Electrolytes are also conductors of electricity. The electrical conductance of an electrolyte is due to the ions it contains. The greater the concentration of ions, the higher will be the conductance. To compare the conductivity of different solutions, the size of the electrodes and the distance between the electrodes must be standardized. It has been found that the resistance offered by a solution is directly proportional to the distance between the electrodes and inversely proportional to the cross-sectional area of the solution between the electrodes. The resistance R is thus given by:
R = p (I/a)
Where ‘I’ is the distance between the electrodes ‘a’ is the area of cross section and ‘p’ is the constant of proportionality known as the specific resistance. When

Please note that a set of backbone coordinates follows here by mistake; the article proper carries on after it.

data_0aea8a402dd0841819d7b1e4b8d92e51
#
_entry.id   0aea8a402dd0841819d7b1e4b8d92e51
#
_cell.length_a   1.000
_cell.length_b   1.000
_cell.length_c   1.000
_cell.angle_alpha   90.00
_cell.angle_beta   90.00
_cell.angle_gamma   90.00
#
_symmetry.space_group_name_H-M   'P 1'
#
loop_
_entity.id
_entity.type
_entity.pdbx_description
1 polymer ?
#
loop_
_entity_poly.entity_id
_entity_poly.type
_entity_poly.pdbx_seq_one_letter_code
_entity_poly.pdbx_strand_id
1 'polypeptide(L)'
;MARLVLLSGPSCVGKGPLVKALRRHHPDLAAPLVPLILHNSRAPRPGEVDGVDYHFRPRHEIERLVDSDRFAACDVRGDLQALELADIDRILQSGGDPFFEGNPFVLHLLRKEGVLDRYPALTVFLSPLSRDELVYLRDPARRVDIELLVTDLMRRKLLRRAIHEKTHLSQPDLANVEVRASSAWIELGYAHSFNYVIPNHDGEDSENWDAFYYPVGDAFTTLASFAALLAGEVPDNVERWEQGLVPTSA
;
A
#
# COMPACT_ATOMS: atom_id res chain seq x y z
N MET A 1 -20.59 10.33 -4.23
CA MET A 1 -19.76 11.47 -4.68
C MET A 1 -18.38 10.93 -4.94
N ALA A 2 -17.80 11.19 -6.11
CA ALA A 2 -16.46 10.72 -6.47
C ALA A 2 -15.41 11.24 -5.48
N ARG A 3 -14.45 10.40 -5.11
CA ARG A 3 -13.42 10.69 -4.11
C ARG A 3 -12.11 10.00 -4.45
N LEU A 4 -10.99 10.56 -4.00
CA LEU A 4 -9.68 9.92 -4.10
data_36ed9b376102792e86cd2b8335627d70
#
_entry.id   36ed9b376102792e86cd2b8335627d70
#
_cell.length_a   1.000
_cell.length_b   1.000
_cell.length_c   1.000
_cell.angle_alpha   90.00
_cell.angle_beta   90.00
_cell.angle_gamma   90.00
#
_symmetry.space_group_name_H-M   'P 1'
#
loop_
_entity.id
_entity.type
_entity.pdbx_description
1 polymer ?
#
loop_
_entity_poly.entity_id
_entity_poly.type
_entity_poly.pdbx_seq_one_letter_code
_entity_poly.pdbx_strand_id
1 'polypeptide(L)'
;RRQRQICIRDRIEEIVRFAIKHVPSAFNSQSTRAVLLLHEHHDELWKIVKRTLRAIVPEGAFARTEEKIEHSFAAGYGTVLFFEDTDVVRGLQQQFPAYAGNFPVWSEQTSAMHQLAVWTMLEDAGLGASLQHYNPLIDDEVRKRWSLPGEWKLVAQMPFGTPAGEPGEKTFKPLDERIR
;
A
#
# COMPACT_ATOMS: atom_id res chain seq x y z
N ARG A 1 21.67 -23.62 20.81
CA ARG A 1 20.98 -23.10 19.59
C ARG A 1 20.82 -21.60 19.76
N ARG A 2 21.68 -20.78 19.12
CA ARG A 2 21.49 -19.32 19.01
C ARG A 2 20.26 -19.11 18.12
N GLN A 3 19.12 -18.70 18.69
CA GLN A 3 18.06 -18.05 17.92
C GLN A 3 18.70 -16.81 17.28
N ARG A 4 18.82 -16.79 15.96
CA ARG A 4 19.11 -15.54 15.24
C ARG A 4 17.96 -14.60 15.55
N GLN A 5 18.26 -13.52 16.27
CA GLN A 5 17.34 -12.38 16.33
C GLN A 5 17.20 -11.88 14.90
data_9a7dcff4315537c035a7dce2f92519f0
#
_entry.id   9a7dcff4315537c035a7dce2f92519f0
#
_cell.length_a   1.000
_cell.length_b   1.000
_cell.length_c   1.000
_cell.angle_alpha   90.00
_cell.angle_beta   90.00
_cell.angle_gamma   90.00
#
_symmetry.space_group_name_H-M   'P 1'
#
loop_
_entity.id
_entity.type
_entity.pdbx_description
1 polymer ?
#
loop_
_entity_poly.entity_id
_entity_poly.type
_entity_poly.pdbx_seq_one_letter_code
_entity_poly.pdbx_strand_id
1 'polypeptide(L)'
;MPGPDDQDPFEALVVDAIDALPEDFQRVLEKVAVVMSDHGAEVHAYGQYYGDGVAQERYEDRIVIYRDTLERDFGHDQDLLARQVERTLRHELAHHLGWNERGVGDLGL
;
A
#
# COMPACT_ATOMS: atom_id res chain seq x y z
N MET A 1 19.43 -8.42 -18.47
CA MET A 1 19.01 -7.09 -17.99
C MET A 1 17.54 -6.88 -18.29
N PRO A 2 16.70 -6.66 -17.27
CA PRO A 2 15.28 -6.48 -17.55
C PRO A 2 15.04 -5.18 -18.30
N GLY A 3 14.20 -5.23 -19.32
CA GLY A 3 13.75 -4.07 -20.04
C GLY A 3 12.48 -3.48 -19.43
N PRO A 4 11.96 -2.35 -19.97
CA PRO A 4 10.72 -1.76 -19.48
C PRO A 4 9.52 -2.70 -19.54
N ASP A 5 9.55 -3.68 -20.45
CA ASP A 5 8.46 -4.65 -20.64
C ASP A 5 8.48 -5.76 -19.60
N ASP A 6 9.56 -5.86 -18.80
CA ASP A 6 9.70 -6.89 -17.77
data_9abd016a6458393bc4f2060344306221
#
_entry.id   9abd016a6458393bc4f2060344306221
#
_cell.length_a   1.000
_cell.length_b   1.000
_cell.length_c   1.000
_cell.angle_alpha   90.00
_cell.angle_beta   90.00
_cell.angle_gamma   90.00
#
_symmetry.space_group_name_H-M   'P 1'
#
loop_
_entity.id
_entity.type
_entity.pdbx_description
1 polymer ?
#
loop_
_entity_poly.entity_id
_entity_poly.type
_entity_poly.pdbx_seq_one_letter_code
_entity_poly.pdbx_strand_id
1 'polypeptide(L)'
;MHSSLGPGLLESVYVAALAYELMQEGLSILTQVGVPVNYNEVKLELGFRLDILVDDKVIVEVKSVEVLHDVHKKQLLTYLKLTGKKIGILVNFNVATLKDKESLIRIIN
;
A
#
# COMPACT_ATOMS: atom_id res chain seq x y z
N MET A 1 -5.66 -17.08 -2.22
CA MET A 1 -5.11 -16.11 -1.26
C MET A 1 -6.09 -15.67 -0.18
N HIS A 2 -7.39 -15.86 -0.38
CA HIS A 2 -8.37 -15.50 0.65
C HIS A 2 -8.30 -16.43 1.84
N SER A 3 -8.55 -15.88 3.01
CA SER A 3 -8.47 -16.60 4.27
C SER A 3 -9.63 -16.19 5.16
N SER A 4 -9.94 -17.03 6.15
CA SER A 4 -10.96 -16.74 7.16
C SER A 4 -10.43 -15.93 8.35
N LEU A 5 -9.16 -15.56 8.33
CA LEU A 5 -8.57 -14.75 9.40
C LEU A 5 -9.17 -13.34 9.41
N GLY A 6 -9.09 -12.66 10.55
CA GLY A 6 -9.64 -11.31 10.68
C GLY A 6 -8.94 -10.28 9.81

I — 1cm, a = 1 sq.cm then p = R. Hence the specific resistance is the resistance in ohms of a solution kept between electrodes 1 cm apart and area between electrodes being one square centimeter.
The electrolytic conductance (L) of a system is the reciprocal of its resistance (R)